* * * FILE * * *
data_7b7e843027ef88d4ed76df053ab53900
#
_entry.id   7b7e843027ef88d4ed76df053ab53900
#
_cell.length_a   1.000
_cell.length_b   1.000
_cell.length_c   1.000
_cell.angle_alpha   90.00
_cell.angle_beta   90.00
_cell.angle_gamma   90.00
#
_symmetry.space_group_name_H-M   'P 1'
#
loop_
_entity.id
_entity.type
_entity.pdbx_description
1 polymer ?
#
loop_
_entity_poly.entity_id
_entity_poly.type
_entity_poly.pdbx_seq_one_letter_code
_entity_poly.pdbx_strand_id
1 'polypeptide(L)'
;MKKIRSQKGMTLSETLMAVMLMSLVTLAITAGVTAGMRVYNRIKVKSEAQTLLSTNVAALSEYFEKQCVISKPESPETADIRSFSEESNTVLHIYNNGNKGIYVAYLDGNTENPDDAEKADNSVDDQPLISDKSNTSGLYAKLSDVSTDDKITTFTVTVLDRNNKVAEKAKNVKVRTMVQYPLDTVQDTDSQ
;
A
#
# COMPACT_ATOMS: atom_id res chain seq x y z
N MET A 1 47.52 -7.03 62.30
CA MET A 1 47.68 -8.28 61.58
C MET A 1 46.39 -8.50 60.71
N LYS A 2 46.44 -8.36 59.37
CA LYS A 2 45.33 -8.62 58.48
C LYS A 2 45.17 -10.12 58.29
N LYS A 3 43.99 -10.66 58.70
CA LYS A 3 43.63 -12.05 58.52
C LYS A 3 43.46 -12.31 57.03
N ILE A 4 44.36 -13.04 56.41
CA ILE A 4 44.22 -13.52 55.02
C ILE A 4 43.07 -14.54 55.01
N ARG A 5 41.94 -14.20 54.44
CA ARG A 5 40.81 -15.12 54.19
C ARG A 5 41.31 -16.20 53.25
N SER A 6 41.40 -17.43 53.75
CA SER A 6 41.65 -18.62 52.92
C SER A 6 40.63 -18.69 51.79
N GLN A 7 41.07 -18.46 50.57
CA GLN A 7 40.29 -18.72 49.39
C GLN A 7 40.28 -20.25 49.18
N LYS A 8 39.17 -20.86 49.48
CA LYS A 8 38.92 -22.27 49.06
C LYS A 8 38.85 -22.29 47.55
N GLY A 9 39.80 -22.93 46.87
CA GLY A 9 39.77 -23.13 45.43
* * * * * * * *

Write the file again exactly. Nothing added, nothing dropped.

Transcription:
data_7b7e843027ef88d4ed76df053ab53900
#
_entry.id   7b7e843027ef88d4ed76df053ab53900
#
_cell.length_a   1.000
_cell.length_b   1.000
_cell.length_c   1.000
_cell.angle_alpha   90.00
_cell.angle_beta   90.00
_cell.angle_gamma   90.00
#
_symmetry.space_group_name_H-M   'P 1'
#
loop_
_entity.id
_entity.type
_entity.pdbx_description
1 polymer ?
#
loop_
_entity_poly.entity_id
_entity_poly.type
_entity_poly.pdbx_seq_one_letter_code
_entity_poly.pdbx_strand_id
1 'polypeptide(L)'
;MKKIRSQKGMTLSETLMAVMLMSLVTLAITAGVTAGMRVYNRIKVKSEAQTLLSTNVAALSEYFEKQCVISKPESPETADIRSFSEESNTVLHIYNNGNKGIYVAYLDGNTENPDDAEKADNSVDDQPLISDKSNTSGLYAKLSDVSTDDKITTFTVTVLDRNNKVAEKAKNVKVRTMVQYPLDTVQDTDSQ
;
A
#
# COMPACT_ATOMS: atom_id res chain seq x y z
N MET A 1 47.52 -7.03 62.30
CA MET A 1 47.68 -8.28 61.58
C MET A 1 46.39 -8.50 60.71
N LYS A 2 46.44 -8.36 59.37
CA LYS A 2 45.33 -8.62 58.48
C LYS A 2 45.17 -10.12 58.29
N LYS A 3 43.99 -10.66 58.70
CA LYS A 3 43.63 -12.05 58.52
C LYS A 3 43.46 -12.31 57.03
N ILE A 4 44.36 -13.04 56.41
CA ILE A 4 44.22 -13.52 55.02
C ILE A 4 43.07 -14.54 55.01
N ARG A 5 41.94 -14.20 54.44
CA ARG A 5 40.81 -15.12 54.19
C ARG A 5 41.31 -16.20 53.25
N SER A 6 41.40 -17.43 53.75
CA SER A 6 41.65 -18.62 52.92
C SER A 6 40.63 -18.69 51.79
N GLN A 7 41.07 -18.46 50.57
CA GLN A 7 40.29 -18.72 49.39
C GLN A 7 40.28 -20.25 49.18
N LYS A 8 39.17 -20.86 49.48
CA LYS A 8 38.92 -22.27 49.06
C LYS A 8 38.85 -22.29 47.55
N GLY A 9 39.80 -22.93 46.87
CA GLY A 9 39.77 -23.13 45.43